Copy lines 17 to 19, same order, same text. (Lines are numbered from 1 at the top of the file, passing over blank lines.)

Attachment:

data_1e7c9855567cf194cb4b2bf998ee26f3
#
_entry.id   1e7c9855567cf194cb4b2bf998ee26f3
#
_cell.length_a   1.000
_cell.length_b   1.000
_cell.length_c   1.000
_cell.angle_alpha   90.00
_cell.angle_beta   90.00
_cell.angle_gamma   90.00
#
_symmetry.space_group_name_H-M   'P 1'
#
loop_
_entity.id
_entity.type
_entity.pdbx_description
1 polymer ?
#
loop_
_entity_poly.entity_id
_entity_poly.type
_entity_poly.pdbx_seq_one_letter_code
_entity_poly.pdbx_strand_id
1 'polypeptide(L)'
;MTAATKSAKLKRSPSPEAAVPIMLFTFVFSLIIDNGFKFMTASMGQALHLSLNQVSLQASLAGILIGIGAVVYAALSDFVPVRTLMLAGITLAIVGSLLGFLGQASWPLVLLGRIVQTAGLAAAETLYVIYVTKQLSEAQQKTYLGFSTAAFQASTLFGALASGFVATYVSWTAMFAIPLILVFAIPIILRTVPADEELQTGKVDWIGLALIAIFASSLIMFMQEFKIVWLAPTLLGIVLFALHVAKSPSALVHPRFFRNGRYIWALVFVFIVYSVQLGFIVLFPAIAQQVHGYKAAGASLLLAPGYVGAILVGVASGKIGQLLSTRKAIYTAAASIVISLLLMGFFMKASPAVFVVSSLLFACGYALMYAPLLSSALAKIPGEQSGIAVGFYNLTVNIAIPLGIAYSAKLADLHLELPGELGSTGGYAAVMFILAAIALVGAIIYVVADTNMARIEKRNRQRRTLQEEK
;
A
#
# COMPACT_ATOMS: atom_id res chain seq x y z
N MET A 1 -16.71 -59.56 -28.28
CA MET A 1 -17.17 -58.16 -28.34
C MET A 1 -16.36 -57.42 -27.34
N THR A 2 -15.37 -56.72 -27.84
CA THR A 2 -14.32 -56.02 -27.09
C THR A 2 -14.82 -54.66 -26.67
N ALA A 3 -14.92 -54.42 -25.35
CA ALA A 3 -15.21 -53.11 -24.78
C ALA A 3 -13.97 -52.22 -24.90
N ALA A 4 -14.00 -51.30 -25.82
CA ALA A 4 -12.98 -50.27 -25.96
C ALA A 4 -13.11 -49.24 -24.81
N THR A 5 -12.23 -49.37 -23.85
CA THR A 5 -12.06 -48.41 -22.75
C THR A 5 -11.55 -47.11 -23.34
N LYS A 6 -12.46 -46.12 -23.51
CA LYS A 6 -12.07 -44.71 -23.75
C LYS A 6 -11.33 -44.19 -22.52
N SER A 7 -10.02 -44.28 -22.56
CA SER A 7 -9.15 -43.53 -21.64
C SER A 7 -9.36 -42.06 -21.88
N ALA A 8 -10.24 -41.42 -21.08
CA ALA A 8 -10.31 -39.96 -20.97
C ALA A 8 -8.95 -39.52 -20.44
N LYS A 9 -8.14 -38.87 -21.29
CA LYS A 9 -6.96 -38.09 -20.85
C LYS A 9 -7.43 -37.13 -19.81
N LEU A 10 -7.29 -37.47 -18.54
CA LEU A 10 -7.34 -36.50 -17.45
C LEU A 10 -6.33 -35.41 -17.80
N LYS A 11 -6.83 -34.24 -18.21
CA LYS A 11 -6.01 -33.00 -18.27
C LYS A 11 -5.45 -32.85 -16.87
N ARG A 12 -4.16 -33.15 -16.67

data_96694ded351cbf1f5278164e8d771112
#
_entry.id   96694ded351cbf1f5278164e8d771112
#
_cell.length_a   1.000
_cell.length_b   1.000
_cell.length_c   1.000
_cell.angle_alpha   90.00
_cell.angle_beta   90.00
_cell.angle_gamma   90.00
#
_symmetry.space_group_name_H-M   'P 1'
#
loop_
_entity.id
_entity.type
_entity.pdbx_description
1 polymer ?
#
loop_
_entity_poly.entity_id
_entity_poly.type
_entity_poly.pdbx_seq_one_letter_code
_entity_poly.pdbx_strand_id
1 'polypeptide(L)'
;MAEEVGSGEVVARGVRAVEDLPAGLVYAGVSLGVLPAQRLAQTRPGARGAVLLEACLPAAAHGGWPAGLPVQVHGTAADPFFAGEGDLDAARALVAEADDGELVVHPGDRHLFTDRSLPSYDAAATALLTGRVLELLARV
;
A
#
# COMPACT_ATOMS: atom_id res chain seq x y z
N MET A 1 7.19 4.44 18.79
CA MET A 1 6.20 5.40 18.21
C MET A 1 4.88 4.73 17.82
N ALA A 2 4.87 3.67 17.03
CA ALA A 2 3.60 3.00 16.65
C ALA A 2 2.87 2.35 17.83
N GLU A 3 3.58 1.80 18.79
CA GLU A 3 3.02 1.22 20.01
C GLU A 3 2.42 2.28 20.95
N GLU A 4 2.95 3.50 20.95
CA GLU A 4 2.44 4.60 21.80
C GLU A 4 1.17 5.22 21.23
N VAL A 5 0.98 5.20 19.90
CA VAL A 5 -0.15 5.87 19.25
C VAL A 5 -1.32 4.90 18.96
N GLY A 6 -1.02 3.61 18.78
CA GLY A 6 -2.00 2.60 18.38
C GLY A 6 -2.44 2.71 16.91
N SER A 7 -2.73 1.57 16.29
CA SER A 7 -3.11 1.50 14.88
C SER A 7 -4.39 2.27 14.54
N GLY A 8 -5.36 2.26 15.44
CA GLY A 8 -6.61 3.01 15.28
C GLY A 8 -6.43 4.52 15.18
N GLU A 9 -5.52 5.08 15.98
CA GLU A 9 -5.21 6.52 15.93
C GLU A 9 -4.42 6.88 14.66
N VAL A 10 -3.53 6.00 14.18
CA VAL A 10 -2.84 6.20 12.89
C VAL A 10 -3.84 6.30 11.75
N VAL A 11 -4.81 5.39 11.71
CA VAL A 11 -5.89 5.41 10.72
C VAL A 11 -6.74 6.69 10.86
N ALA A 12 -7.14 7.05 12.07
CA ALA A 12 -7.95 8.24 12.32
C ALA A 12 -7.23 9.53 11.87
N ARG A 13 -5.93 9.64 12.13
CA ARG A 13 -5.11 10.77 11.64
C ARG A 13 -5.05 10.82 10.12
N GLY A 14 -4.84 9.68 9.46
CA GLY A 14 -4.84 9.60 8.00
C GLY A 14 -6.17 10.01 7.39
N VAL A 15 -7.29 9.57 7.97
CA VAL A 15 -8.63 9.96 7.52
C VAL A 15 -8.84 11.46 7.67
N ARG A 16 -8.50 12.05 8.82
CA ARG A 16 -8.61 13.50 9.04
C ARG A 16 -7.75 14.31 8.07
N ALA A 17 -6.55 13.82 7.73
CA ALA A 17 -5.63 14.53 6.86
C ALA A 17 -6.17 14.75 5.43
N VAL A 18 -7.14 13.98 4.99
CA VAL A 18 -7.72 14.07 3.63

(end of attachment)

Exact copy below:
_entity.pdbx_description
1 polymer ?
#